Ruiz and other quality-driven builders not only enlist other experts, but develop a mutual loyalty and respect that encourages success. "An effective quality assurance system breeds harmony among your trades," says Alexander, which results in cooperation and compliance with quality standards.

Certified Subs. KBHome's success in Las Vegas is largely due to the builder mandating that its trade partners successfully complete the NAHB-RC's trade certification programor at least be enrolledby Jan. 1, 2004. "It not only shows a commitment [to quality and to KBHome], but allows us to speak the same language of quality," says Doug Eddie, KBHome's Quality Manager for its Nevada operations.

NAHB-RC's quality programs have certified about 1,400 subs nationwide and cites results like a 50 percent callback reduction among participants. And certification doesn't stop with a plaque on the wall. "We audit the operation for certification 90 days after it finishes the training," says Alexander, though most shops require five to nine months to implement the program, followed by quarterly reports and annual audits and recertification.

Other Las Vegas builders (a pilot market for the program) also rely on NAHB-RC's certified subs list, which are posted on the local building association's Web site. It's perhaps one reason the Las Vegas market ranks highest in JDPA's overall customer satisfaction survey. "If we need a new sub, I go there first," says Lance Jones, vice president of purchasing for Christopher Homes, one of the city's most respected custom and luxury spec home builders. "It's the first question I ask a sub if they call me, and we don't go any further if they say no."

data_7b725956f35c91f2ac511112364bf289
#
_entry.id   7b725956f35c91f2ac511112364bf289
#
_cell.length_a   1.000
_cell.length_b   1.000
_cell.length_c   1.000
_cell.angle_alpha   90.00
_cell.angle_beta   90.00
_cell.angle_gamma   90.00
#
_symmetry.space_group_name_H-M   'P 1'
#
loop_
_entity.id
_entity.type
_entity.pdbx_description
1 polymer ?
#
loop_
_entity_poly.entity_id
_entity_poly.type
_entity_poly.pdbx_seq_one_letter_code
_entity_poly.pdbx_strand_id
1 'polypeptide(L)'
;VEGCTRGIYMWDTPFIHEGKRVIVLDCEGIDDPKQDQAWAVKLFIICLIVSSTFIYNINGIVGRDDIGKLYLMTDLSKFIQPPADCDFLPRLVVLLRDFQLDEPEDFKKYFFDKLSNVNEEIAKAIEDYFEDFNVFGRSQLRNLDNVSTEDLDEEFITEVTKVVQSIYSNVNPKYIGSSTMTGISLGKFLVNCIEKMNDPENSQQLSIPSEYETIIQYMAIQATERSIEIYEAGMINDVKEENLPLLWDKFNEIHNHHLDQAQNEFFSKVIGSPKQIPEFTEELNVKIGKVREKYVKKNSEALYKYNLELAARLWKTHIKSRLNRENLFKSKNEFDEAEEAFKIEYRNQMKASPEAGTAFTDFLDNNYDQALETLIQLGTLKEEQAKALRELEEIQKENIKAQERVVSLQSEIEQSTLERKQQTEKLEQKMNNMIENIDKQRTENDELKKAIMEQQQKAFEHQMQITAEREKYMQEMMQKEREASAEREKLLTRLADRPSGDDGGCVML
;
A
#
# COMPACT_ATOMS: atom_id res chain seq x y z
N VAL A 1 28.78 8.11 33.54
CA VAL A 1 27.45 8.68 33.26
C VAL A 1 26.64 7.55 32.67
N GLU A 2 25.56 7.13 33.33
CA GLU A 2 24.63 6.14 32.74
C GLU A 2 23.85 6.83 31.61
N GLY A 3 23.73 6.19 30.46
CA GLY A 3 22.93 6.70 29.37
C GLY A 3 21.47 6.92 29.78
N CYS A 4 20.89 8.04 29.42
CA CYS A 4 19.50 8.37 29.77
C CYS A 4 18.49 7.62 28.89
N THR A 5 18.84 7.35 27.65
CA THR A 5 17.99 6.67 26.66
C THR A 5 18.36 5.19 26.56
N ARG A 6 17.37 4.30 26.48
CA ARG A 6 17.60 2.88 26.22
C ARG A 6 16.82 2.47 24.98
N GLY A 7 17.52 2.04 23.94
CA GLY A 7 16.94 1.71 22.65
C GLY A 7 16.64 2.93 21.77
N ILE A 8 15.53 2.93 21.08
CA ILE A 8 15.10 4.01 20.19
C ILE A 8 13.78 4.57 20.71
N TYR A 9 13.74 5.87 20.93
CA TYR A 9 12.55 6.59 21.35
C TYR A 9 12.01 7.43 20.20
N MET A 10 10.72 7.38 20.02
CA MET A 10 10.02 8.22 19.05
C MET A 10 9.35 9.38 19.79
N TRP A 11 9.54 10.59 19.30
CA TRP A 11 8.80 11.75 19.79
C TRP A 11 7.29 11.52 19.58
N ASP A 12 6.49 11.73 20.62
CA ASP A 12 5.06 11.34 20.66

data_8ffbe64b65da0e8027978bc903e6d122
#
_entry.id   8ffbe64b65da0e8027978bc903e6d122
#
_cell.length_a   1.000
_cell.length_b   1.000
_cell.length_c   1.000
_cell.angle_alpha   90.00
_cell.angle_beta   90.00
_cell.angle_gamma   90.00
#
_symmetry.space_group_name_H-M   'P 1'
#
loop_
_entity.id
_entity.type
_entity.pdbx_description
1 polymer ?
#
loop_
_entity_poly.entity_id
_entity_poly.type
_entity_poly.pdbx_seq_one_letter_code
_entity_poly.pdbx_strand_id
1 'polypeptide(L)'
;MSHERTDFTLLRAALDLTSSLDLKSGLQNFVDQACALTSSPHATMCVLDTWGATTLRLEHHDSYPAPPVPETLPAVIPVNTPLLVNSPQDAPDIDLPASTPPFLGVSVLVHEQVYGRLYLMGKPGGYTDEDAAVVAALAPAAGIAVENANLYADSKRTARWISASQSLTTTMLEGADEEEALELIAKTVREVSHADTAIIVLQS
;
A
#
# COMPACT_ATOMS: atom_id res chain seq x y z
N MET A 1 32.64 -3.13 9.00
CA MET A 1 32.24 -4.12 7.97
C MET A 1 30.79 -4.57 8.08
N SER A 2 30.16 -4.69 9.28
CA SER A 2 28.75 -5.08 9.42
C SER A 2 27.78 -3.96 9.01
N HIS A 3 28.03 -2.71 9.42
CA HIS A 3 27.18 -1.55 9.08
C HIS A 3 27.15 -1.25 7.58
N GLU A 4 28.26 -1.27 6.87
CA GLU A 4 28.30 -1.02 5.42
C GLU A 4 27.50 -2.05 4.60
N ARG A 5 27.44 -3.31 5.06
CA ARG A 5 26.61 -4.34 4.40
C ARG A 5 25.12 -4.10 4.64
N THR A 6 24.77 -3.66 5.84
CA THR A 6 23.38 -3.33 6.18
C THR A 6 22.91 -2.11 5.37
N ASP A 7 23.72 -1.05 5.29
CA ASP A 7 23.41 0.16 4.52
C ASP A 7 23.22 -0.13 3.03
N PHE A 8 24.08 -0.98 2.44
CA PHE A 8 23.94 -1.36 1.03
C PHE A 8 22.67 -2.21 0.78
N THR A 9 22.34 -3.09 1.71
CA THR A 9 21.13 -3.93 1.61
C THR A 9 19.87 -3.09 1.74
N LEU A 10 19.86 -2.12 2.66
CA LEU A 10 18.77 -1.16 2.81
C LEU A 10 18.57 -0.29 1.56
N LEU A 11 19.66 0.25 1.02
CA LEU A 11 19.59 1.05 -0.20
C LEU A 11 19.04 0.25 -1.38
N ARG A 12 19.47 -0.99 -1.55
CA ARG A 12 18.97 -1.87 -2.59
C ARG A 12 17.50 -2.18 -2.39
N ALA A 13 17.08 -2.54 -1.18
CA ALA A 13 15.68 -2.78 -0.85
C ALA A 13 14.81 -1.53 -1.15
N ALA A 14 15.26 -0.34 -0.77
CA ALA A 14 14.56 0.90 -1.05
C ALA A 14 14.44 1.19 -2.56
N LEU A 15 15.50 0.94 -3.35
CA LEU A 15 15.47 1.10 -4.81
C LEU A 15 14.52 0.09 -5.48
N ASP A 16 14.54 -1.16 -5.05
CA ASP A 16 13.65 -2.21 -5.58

Measuring Performance. Measuring your ability to deliver your product with fewer defects is the only way to continually improve performance and keep customers happyno matter how you do it. "They're demanding we do this correctly," says Eddie. Ruiz points out, "If you take responsibility, then quality becomes self-correcting. I'd rather have a satisfied customer than weasel out of a complaint or mistake."

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An effective way to measure and breed success is to share best practices. Pulte Homes established a process for sharing best practices among its divisions in 1994, standardizing what works at a division level then mandating them company-wide. A decade later, divisions now seek each other out to share successful tactics.

The same process works for smaller builders, remodelers, and trades. Ruiz occasionally roundtables his team to discuss their roles and concerns. "We don't try to find band-aid fixes or make false expectations," he says. "The goal is to get it right."

That's always been the goal. And the challenge. The recurring mistakes Sisco and others observe, however, are now happening on a larger scale, amplified by volume, demand, and labor issuesall under the watchful eye of more educated buyers. "Customers are demanding that we do this correctly," says Eddie. "We consider quality to be the main driver for maintaining and improving our industry and making us viable players in the market."

–Rich Binsacca is a contributing editor for Builder and ProSales magazines, sister publications of Tools of the Trade.


Know Your "NOR"